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Fast and efficient differentiation of mouse embryonic stem cells into ATP-responsive astrocytes

Juneja, D. S., Nasuto, S. and Delivopoulos, E. ORCID: (2020) Fast and efficient differentiation of mouse embryonic stem cells into ATP-responsive astrocytes. Frontiers in Cellular Neuroscience, 13. 579. ISSN 1662-5102

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To link to this item DOI: 10.3389/fncel.2019.00579


Astrocytes are multifunctional cells in the CNS, involved in the regulation of neurovascular coupling, the modulation of electrolytes and the cycling of neurotransmitters at synapses. Induction of astrocytes from stem cells remains a largely underdeveloped area, as current protocols are time consuming, lack granularity in astrocytic subtype generation and often are not as efficient as neural induction methods. In this paper we present an efficient method to differentiate astrocytes from mouse embryonic stem cells. Our technique uses a cell suspension protocol to produce embryoid bodies (EBs) that are neurally inducted and seeded onto laminin coated surfaces. Plated EBs attach to the surface and release migrating cells to their surrounding environment, which are further inducted into the astrocytic lineage, through an optimized, heparin-based media. Characterization and functional assessment of the cells consists of immunofluorescent labelling for specific astrocytic proteins and sensitivity to ATP stimulation. Our experimental results show that even at the earliest stages of the protocol, cells are positive for astrocytic markers (GFAP, ALDH1L1, S100β, GLAST) with variant expression patterns and purinergic receptors (P2Y). Generated astrocytes also exhibit differential Ca2+ transients upon stimulation with ATP, which evolve over the differentiation period. Metabotropic purinoceptors P2Y1R are expressed and we offer preliminary evidence that metabotropic purinoceptors contribute to Ca2+ transients. Our protocol is simple, efficient and fast, facilitating its use in multiple investigations, particularly in vitro studies of engineered neural networks.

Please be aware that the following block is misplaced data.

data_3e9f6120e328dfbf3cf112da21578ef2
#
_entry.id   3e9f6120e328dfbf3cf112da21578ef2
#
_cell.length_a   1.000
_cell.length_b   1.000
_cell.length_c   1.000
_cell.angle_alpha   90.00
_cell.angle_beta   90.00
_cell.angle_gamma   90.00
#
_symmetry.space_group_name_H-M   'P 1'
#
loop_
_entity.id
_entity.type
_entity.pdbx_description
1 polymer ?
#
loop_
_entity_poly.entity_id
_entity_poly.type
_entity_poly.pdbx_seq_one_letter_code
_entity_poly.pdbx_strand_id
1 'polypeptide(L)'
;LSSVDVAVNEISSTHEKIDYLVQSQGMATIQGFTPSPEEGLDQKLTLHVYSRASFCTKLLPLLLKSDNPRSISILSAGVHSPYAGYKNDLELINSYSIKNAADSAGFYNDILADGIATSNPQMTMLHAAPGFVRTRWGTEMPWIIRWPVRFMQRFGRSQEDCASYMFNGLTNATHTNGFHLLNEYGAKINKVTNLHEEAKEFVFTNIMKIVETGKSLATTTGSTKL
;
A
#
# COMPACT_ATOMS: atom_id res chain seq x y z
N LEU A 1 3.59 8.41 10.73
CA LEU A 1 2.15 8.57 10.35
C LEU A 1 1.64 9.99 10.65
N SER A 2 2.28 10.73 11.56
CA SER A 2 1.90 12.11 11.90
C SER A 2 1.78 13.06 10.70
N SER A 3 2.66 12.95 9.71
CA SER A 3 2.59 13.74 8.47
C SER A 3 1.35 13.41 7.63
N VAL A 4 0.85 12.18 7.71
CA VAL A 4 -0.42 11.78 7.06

Item Type:Article
Divisions:Life Sciences > School of Biological Sciences > Department of Bio-Engineering
ID Code:88015


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